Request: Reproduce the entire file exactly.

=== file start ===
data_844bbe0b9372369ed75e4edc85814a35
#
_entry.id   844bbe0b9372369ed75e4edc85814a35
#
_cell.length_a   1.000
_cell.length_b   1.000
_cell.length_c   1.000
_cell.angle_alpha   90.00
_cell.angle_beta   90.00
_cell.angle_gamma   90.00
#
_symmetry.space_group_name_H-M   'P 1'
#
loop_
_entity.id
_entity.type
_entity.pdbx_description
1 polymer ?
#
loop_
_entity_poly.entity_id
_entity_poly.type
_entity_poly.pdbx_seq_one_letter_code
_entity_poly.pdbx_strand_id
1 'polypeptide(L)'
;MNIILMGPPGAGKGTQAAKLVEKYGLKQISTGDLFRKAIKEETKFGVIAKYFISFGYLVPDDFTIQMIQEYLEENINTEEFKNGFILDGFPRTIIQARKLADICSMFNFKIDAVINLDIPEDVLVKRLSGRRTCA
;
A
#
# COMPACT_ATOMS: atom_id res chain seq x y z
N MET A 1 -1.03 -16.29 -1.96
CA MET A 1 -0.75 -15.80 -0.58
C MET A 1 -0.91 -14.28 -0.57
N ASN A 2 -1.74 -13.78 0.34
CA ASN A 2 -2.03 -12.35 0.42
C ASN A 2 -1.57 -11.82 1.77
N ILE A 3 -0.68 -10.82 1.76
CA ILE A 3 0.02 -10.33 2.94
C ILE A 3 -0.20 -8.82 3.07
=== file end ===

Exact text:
data_844bbe0b9372369ed75e4edc85814a35
#
_entry.id   844bbe0b9372369ed75e4edc85814a35
#
_cell.length_a   1.000
_cell.length_b   1.000
_cell.length_c   1.000
_cell.angle_alpha   90.00
_cell.angle_beta   90.00
_cell.angle_gamma   90.00
#
_symmetry.space_group_name_H-M   'P 1'
#
loop_
_entity.id
_entity.type
_entity.pdbx_description
1 polymer ?
#
loop_
_entity_poly.entity_id
_entity_poly.type
_entity_poly.pdbx_seq_one_letter_code
_entity_poly.pdbx_strand_id
1 'polypeptide(L)'
;MNIILMGPPGAGKGTQAAKLVEKYGLKQISTGDLFRKAIKEETKFGVIAKYFISFGYLVPDDFTIQMIQEYLEENINTEEFKNGFILDGFPRTIIQARKLADICSMFNFKIDAVINLDIPEDVLVKRLSGRRTCA
;
A
#
# COMPACT_ATOMS: atom_id res chain seq x y z
N MET A 1 -1.03 -16.29 -1.96
CA MET A 1 -0.75 -15.80 -0.58
C MET A 1 -0.91 -14.28 -0.57
N ASN A 2 -1.74 -13.78 0.34
CA ASN A 2 -2.03 -12.35 0.42
C ASN A 2 -1.57 -11.82 1.77
N ILE A 3 -0.68 -10.82 1.76
CA ILE A 3 0.02 -10.33 2.94
C ILE A 3 -0.20 -8.82 3.07